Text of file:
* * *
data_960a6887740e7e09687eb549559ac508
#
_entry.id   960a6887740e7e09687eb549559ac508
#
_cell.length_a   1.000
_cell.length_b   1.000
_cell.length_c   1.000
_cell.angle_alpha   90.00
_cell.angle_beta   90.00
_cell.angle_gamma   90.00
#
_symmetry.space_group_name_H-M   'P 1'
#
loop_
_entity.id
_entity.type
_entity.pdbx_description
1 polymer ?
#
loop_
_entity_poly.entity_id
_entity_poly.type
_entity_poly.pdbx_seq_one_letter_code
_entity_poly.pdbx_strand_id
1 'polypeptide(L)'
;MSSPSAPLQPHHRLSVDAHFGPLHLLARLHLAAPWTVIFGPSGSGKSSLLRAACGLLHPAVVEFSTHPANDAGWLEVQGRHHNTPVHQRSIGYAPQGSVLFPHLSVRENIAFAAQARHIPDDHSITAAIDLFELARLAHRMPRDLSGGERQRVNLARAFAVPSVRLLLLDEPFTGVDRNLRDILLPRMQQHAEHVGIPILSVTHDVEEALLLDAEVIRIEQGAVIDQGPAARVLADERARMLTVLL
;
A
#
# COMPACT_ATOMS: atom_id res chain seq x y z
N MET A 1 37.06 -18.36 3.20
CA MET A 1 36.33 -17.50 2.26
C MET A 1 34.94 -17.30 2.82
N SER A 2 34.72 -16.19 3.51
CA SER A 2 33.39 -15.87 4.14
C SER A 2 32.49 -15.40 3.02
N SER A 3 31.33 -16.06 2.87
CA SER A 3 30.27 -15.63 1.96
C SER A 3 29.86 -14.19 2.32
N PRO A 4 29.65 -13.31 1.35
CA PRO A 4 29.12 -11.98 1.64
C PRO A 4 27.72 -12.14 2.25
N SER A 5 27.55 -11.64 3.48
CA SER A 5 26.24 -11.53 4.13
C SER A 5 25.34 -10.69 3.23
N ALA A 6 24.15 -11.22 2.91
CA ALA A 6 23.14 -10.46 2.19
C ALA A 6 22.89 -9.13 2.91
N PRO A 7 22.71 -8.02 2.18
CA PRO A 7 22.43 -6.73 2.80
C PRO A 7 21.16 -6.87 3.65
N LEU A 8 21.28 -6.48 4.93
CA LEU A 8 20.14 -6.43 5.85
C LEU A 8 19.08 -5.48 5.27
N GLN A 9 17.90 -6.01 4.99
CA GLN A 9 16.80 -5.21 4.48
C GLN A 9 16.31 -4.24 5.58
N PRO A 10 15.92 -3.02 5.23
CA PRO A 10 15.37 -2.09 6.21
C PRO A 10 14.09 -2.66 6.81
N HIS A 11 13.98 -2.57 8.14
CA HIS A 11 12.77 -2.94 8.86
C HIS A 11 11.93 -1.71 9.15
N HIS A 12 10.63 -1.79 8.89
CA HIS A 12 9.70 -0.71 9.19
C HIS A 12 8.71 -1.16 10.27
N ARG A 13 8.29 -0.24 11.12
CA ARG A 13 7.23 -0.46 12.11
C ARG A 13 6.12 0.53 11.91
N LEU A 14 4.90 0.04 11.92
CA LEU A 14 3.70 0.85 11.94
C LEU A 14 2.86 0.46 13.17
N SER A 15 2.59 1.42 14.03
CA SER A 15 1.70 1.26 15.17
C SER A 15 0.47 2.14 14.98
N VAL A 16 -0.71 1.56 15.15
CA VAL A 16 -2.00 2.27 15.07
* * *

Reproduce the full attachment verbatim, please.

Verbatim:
data_960a6887740e7e09687eb549559ac508
#
_entry.id   960a6887740e7e09687eb549559ac508
#
_cell.length_a   1.000
_cell.length_b   1.000
_cell.length_c   1.000
_cell.angle_alpha   90.00
_cell.angle_beta   90.00
_cell.angle_gamma   90.00
#
_symmetry.space_group_name_H-M   'P 1'
#
loop_
_entity.id
_entity.type
_entity.pdbx_description
1 polymer ?
#
loop_
_entity_poly.entity_id
_entity_poly.type
_entity_poly.pdbx_seq_one_letter_code
_entity_poly.pdbx_strand_id
1 'polypeptide(L)'
;MSSPSAPLQPHHRLSVDAHFGPLHLLARLHLAAPWTVIFGPSGSGKSSLLRAACGLLHPAVVEFSTHPANDAGWLEVQGRHHNTPVHQRSIGYAPQGSVLFPHLSVRENIAFAAQARHIPDDHSITAAIDLFELARLAHRMPRDLSGGERQRVNLARAFAVPSVRLLLLDEPFTGVDRNLRDILLPRMQQHAEHVGIPILSVTHDVEEALLLDAEVIRIEQGAVIDQGPAARVLADERARMLTVLL
;
A
#
# COMPACT_ATOMS: atom_id res chain seq x y z
N MET A 1 37.06 -18.36 3.20
CA MET A 1 36.33 -17.50 2.26
C MET A 1 34.94 -17.30 2.82
N SER A 2 34.72 -16.19 3.51
CA SER A 2 33.39 -15.87 4.14
C SER A 2 32.49 -15.40 3.02
N SER A 3 31.33 -16.06 2.87
CA SER A 3 30.27 -15.63 1.96
C SER A 3 29.86 -14.19 2.32
N PRO A 4 29.65 -13.31 1.35
CA PRO A 4 29.12 -11.98 1.64
C PRO A 4 27.72 -12.14 2.25
N SER A 5 27.55 -11.64 3.48
CA SER A 5 26.24 -11.53 4.13
C SER A 5 25.34 -10.69 3.23
N ALA A 6 24.15 -11.22 2.91
CA ALA A 6 23.14 -10.46 2.19
C ALA A 6 22.89 -9.13 2.91
N PRO A 7 22.71 -8.02 2.18
CA PRO A 7 22.43 -6.73 2.80
C PRO A 7 21.16 -6.87 3.65
N LEU A 8 21.28 -6.48 4.93
CA LEU A 8 20.14 -6.43 5.85
C LEU A 8 19.08 -5.48 5.27
N GLN A 9 17.90 -6.01 4.99
CA GLN A 9 16.80 -5.21 4.48
C GLN A 9 16.31 -4.24 5.58
N PRO A 10 15.92 -3.02 5.23
CA PRO A 10 15.37 -2.09 6.21
C PRO A 10 14.09 -2.66 6.81
N HIS A 11 13.98 -2.57 8.14
CA HIS A 11 12.77 -2.94 8.86
C HIS A 11 11.93 -1.71 9.15
N HIS A 12 10.63 -1.79 8.89
CA HIS A 12 9.70 -0.71 9.19
C HIS A 12 8.71 -1.16 10.27
N ARG A 13 8.29 -0.24 11.12
CA ARG A 13 7.23 -0.46 12.11
C ARG A 13 6.12 0.53 11.91
N LEU A 14 4.90 0.04 11.92
CA LEU A 14 3.70 0.85 11.94
C LEU A 14 2.86 0.46 13.17
N SER A 15 2.59 1.42 14.03
CA SER A 15 1.70 1.26 15.17
C SER A 15 0.47 2.14 14.98
N VAL A 16 -0.71 1.56 15.15
CA VAL A 16 -2.00 2.27 15.07